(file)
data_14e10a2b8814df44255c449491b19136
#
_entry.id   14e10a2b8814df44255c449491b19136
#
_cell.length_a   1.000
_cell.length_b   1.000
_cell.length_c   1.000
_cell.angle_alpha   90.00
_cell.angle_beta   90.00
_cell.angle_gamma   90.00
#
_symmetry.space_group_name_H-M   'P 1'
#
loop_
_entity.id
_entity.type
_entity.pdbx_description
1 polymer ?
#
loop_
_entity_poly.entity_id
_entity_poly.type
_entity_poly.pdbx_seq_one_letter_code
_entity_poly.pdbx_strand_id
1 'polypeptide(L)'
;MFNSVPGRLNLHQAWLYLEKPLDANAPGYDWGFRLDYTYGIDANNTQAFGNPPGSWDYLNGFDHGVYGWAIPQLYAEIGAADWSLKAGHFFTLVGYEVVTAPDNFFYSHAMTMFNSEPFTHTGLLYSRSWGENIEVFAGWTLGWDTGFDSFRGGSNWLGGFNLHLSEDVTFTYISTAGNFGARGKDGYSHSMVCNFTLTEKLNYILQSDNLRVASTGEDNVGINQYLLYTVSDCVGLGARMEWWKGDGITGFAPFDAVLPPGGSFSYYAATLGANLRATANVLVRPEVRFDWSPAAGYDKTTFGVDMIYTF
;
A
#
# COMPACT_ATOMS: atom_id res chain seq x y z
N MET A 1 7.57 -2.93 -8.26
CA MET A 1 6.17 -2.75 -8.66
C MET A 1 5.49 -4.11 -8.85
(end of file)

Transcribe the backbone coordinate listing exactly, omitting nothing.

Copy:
data_14e10a2b8814df44255c449491b19136
#
_entry.id   14e10a2b8814df44255c449491b19136
#
_cell.length_a   1.000
_cell.length_b   1.000
_cell.length_c   1.000
_cell.angle_alpha   90.00
_cell.angle_beta   90.00
_cell.angle_gamma   90.00
#
_symmetry.space_group_name_H-M   'P 1'
#
loop_
_entity.id
_entity.type
_entity.pdbx_description
1 polymer ?
#
loop_
_entity_poly.entity_id
_entity_poly.type
_entity_poly.pdbx_seq_one_letter_code
_entity_poly.pdbx_strand_id
1 'polypeptide(L)'
;MFNSVPGRLNLHQAWLYLEKPLDANAPGYDWGFRLDYTYGIDANNTQAFGNPPGSWDYLNGFDHGVYGWAIPQLYAEIGAADWSLKAGHFFTLVGYEVVTAPDNFFYSHAMTMFNSEPFTHTGLLYSRSWGENIEVFAGWTLGWDTGFDSFRGGSNWLGGFNLHLSEDVTFTYISTAGNFGARGKDGYSHSMVCNFTLTEKLNYILQSDNLRVASTGEDNVGINQYLLYTVSDCVGLGARMEWWKGDGITGFAPFDAVLPPGGSFSYYAATLGANLRATANVLVRPEVRFDWSPAAGYDKTTFGVDMIYTF
;
A
#
# COMPACT_ATOMS: atom_id res chain seq x y z
N MET A 1 7.57 -2.93 -8.26
CA MET A 1 6.17 -2.75 -8.66
C MET A 1 5.49 -4.11 -8.85